- Buon Appetito!
- You can use any combination of dried fruits and nuts in the Panettone– choose from raisins, sultanas, currants, dried apricots, candied peel, candied fruit, glace cherries, walnuts, pistachios, or almonds. If desired these can left to soak in fruit liquor for a few hours before cooking. I used a mixture of raisins, dried apricots and whole almonds!
Pronunciation: /ˌpænəˈtoʊni/ (pan-net-tone-ee)
Home: Milan, Italy
Relatives: Stollen (Germany), Bolo–Rei (Portugal), Tsoureki (Greece), Kerststol (Netherlands)
There are three main legends regarding the invention of Panettone, and they all date back to the late fifteenth century, when the Duchy of Milan was ruled by the House of Sforza. The Duchy, which encompassed the city of Milan and much of Lombardy, was a state of the Holy Roman Empire with a shaky past. Like many northern Italian cities, Milan was engulfed by the rivalry between Guelphs (supporters of the Pope) and Ghibbelines (supporters of the Holy Roman Emperor) in their ongoing power struggle. Furthermore, the region had undergone significant turmoil in the mid fifteenth century, after the last of the Visconti dukes, Filippo Maria, died without male heirs: the Milannese briefly tried to form a republic, but it was unstable and was soon conquered by Francesco I Sforza, who married Visconti’s daughter Bianca and became Duke.
Ludovico Sforza was the third of Francesco and Bianca’s sons to become Duke of Milan: he ruled the region from 1494 to 1499. Ludovico was known as Ludovico il Moro and is perhaps best known today for commissioning Leonardo Da Vinci’s The Last Supper. At the time, however, he was known for losing control of Milan to the Kingdom of France: in fact, Machiavelli’s presentation of this loss made Ludovico infamous for centuries.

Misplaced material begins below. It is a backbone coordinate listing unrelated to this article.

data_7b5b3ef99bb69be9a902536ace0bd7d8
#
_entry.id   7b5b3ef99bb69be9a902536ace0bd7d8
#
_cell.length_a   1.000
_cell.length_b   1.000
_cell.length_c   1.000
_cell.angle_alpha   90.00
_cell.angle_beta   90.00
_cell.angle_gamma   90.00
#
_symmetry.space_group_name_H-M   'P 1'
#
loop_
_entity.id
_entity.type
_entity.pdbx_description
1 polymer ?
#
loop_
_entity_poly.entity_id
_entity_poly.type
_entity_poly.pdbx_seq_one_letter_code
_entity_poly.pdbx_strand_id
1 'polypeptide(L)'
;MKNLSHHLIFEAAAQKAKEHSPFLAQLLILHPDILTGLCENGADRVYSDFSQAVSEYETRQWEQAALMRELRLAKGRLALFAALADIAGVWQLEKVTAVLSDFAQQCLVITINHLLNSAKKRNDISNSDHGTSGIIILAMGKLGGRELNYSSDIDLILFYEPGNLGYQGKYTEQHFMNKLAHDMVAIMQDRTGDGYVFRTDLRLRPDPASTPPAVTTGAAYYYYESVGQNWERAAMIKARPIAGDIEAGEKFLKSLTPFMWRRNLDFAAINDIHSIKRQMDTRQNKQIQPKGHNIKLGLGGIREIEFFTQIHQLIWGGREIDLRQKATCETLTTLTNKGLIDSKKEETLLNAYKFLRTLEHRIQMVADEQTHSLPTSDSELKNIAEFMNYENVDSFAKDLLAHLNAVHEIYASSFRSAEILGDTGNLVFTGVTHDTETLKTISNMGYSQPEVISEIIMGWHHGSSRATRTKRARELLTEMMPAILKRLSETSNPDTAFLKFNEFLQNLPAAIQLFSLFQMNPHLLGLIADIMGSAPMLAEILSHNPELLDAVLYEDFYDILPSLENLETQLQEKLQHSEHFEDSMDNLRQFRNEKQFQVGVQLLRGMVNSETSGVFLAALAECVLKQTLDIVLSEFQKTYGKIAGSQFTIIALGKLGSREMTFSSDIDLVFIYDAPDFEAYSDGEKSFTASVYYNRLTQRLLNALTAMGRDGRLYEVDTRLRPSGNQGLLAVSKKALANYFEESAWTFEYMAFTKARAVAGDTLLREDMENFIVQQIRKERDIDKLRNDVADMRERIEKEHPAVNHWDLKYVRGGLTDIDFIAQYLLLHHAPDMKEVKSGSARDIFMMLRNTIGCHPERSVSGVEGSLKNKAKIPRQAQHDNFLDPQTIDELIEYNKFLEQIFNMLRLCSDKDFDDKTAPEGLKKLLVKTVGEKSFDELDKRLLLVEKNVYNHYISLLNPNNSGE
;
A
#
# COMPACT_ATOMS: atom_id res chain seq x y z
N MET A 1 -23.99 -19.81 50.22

Panettone was allegedly created in Ludovico’s palace kitchens. According to the story Ludovico, his wife, and his court were gathered one year for a Christmas feast and his kitchen staff were overworked and busy. So overworked, in fact, that the dessert centerpiece was accidentally burnt! Everybody panicked, but the young kitchen scullion, ‘Toni’, has some dough of his own lying around, which he was planning on cooking for himself for Christmas. ‘Toni’, either voluntarily or at the behest of the head chef, gave up his Christmas treat for the greater good: he kneaded eggs, butter and fried and candied fruit into the dough and baked it for the aristocrats upstairs. The smell produced by the bread as it was being baked delighted the kitchen staff, and when it was served to the duke and his guests they found it to be delicious. ‘Pan de Toni’ becomes an instant hit with the people of Milan.
However, since ‘Panettone’ also means ‘large loaf cake’, the ‘Toni’ aspect of the Sforza story seems slightly suspect. According to a different story Panettone was invented by a young nobleman, ‘Ughetto’ Atellani, who lived under Ludovico. Ughetto was in love with the daughter of a failing baker, and his family naturally disapproved of the match. To win them over, ‘Ughetto’ joined the bakery and set out to make his future step father rich. To do this he began kneading butter, sugar, eggs and fruit into the bakery’s dough, making it sweet, tasty, and popular enough with the local townsfolk that his father in law became rich, and ‘Ughetto’ was able to marry his true love. A third story for Panettone‘s origins is that a ‘Sister Ughetta’ lived in a poor Milanese convent, and one day decided to make her sisters happy by kneading some butter, eggs, sugar and fruit into the Christmas dough and making their bread extra tasty.